Sunday, 25 October 2009
Far Cry 2
Hostility pervades Far Cry 2. Even when working for the interchangeable factions that rule this African playground, adventurers can expect no quarter. Out in the field, your approach will always be deemed dangerous, and you will be constantly attacked. After all, you are an invader. Far Cry 2 teaches you to avoid human contact, and covet loneliness. It's a disquieting ambiance than informs a central thesis of unbridled amorality. Even though the bare narrative thread is contextualised by the idea of a police action, the majority of your missions are pathological. Tasked with tracking a phantom weapons trafficker called The Jackal, players find themselves at the beck and call of indigenous militia and circling mercenaries. Notions of heroism or justice, endemic to this genre, are entirely absent. Players must commit great evils to reach a goal. This isn't war as an exercises in chest inflating glory, it's a colossally messy affair balanced on the whims of madmen.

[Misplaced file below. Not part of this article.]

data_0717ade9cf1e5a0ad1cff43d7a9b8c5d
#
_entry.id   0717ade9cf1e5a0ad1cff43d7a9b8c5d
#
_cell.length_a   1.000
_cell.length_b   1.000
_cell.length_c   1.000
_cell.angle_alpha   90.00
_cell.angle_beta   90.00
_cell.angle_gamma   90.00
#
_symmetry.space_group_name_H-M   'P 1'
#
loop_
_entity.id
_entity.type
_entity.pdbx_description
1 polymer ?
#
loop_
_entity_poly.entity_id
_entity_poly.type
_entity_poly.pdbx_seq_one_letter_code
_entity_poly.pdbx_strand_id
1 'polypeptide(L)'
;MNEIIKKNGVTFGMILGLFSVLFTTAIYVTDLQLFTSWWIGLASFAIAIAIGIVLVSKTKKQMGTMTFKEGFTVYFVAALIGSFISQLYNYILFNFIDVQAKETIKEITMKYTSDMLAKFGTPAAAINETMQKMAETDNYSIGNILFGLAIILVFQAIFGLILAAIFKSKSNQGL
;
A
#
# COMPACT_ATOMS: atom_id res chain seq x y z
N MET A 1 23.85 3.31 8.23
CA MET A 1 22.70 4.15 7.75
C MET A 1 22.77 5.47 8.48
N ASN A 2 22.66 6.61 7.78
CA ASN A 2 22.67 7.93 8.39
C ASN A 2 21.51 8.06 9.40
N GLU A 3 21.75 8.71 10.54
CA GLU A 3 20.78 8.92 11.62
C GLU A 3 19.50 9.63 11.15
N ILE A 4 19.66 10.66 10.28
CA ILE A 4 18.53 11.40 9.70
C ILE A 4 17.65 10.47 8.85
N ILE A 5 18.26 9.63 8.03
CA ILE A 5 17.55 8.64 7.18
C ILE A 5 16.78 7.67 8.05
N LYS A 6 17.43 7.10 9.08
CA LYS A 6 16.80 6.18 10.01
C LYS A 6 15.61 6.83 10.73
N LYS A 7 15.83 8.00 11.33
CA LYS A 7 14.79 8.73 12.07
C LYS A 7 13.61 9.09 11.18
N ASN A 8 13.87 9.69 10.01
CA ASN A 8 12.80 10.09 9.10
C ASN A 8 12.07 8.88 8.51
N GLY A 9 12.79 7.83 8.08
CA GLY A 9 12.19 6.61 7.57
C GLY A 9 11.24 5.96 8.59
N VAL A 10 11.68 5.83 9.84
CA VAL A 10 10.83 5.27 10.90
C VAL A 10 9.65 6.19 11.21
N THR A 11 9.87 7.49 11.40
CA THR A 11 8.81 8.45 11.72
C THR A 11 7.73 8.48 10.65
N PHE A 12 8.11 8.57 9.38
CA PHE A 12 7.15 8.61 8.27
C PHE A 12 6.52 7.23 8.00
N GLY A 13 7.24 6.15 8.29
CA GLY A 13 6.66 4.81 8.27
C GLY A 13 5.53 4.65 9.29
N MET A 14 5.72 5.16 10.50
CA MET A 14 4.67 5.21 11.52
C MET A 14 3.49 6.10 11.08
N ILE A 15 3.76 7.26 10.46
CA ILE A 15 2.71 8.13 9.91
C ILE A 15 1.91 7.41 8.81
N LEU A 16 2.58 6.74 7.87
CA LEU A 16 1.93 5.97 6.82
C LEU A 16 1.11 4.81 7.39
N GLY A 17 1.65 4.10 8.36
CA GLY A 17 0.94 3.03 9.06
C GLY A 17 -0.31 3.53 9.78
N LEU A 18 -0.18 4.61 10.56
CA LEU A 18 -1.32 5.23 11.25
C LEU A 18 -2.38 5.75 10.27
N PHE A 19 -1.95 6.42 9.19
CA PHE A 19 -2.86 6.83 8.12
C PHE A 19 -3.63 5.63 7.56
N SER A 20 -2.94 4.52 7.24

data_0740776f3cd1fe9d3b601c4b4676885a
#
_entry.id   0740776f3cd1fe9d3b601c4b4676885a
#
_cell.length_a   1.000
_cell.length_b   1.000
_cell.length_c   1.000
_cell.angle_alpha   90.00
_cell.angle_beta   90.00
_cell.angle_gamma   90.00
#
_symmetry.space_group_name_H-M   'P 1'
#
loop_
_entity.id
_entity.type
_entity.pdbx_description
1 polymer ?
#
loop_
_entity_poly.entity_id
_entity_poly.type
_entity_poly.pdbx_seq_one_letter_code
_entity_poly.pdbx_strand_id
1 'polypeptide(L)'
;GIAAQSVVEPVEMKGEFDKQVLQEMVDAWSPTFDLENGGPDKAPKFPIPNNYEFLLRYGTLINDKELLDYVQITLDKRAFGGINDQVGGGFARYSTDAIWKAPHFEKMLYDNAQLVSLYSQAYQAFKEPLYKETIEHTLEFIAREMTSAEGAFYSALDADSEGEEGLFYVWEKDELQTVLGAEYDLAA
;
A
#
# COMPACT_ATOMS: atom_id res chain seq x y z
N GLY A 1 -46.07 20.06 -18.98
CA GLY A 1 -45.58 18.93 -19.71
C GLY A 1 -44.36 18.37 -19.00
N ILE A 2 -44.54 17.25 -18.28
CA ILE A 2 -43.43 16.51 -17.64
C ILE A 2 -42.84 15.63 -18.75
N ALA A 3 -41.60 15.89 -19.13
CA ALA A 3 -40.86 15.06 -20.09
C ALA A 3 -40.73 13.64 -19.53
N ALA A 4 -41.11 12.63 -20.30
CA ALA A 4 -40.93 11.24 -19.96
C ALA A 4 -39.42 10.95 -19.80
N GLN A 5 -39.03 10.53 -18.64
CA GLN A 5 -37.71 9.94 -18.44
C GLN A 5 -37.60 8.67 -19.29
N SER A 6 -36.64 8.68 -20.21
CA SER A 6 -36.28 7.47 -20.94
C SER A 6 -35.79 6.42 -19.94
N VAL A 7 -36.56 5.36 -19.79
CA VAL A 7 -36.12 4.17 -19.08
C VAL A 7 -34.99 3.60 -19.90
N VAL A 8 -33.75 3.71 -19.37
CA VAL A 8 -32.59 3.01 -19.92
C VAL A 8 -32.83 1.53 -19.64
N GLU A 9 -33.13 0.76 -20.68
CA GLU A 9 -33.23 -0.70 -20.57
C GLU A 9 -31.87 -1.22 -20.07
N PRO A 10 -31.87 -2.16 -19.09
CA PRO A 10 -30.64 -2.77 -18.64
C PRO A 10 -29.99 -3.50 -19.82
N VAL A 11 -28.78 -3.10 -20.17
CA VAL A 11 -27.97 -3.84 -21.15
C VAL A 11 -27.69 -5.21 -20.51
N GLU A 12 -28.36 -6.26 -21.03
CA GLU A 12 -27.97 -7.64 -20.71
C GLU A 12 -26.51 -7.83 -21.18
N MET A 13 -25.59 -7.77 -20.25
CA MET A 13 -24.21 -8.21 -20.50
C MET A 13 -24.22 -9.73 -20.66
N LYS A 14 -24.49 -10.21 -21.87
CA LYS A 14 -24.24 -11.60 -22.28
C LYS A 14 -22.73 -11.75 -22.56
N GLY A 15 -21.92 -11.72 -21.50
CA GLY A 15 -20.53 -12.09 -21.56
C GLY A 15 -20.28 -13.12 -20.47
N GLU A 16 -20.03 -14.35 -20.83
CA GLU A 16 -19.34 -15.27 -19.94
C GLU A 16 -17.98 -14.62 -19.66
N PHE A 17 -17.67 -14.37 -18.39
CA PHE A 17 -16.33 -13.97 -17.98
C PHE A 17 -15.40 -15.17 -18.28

Far Cry 2 is also unusually uncooperative. Sacked guard posts refill endlessly with aggressors who enjoy clairvoyant lines of sight. Equipment rots and degrades, requiring constant upkeep or outright rejection. Missions are rarely expedient, briefs are prone to wild digression thanks to an interfering ally cast. Even the experience of playing is fraught with inconvenience; unpatched the game has a tendency to corrupt saves, patched, missions and characters go astray barring side-quest completion. Deep in the wonderfully bloody-minded final act, my game got into the habit of freezing and crashing. The whole frightful experience was shaking itself apart. Irritating though this was, I couldn't help feeling this added something to the overall experience. Far Cry 2 is about illness, both physical and mental. It seeks to simulate a particular state of mind in which social contracts and morality cease to matter. You have dreadful objectives and no-one cares how you accomplish them. It's also a sandbox of ineffective colonial folly; wilful men of alleged civility drawn to new frontiers, with a mind to bending the country and its people to their designs. Naturally it resists. Far Cry 2 is a ruinous path of hubris, you cannot change this world, the greatest good you can do is to affect an escape. Far Cry 2 is a staggeringly immersive game that repays patience in spades.